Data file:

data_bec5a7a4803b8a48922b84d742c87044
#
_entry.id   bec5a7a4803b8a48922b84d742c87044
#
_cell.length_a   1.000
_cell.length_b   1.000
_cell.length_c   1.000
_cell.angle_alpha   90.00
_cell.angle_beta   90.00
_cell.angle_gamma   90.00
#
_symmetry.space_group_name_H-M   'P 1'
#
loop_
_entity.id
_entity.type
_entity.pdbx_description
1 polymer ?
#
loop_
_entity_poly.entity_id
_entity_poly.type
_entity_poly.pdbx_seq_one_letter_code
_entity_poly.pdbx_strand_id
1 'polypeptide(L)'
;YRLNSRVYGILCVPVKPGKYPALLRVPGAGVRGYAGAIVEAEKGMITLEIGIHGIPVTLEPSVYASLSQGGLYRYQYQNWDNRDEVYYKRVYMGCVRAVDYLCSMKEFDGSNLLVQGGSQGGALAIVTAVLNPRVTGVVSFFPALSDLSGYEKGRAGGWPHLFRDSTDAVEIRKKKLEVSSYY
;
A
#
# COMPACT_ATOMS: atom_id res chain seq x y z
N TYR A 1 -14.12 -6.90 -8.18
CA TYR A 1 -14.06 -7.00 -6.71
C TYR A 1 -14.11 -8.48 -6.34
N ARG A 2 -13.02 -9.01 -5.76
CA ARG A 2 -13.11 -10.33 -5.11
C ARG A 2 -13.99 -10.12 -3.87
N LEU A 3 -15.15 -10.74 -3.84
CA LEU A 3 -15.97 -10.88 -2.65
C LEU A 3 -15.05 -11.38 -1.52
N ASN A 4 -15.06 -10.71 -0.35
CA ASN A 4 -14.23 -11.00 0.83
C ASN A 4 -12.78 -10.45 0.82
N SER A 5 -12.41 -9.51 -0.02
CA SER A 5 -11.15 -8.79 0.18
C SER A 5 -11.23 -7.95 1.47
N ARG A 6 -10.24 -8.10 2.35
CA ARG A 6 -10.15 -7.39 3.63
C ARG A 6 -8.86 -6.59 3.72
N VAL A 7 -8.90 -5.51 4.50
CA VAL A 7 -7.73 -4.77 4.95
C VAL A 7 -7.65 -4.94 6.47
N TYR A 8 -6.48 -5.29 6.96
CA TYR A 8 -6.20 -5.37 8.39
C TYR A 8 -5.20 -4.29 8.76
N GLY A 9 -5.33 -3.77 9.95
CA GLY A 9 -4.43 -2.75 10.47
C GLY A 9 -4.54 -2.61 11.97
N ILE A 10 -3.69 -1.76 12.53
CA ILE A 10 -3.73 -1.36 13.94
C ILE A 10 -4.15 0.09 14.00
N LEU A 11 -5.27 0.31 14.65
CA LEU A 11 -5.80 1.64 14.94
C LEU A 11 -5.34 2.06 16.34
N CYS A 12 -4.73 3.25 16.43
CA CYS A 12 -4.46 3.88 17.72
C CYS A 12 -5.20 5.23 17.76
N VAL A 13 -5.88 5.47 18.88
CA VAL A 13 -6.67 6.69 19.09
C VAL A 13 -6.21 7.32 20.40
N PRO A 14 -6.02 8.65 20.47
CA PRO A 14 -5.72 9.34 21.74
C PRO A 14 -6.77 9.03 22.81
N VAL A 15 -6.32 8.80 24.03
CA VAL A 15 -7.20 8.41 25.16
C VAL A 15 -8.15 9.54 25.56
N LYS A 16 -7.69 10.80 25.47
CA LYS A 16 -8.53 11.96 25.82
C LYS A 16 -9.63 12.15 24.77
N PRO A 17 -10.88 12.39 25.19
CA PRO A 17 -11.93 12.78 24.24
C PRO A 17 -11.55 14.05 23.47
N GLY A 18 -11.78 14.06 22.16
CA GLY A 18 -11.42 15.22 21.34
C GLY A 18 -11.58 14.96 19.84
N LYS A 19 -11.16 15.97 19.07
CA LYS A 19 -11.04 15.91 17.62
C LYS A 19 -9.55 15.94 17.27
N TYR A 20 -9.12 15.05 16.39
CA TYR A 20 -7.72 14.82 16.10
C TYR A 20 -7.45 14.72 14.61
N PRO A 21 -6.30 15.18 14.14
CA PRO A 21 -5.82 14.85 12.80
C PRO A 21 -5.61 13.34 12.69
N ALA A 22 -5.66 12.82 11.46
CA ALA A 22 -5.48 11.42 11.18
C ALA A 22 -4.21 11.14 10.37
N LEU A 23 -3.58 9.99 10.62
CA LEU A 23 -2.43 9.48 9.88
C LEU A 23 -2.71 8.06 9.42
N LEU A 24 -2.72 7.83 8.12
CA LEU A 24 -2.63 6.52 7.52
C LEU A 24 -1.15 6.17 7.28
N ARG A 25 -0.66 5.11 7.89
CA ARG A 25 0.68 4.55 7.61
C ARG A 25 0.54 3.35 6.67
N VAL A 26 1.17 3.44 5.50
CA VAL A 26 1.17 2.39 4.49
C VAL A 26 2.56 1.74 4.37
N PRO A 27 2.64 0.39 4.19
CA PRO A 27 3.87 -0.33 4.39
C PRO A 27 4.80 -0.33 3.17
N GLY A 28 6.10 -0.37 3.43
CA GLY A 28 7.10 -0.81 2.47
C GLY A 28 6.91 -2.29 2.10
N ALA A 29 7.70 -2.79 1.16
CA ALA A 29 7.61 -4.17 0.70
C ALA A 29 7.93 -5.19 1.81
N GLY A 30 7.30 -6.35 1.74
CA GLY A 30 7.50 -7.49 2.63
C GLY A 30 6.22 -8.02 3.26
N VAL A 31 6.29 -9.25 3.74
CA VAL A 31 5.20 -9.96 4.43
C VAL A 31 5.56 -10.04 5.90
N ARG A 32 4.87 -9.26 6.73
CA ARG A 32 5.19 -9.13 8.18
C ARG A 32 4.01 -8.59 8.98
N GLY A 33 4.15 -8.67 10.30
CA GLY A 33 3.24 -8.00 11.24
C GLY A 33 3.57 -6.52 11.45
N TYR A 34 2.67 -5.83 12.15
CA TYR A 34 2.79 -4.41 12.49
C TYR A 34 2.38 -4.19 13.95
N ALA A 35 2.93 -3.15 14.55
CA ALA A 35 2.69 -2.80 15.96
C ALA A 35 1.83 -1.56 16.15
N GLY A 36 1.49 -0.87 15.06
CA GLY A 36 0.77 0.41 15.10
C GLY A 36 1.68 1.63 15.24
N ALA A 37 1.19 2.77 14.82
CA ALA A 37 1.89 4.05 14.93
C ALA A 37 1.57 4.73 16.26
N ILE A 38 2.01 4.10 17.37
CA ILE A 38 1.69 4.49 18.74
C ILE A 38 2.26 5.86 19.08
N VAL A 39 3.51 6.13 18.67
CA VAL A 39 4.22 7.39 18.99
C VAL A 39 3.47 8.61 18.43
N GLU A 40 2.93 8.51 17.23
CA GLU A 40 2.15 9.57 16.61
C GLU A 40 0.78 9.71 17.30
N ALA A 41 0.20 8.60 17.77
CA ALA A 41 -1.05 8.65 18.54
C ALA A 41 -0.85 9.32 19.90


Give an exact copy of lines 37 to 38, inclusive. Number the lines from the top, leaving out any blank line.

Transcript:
N LEU A 3 -15.15 -10.74 -3.84
CA LEU A 3 -15.97 -10.88 -2.65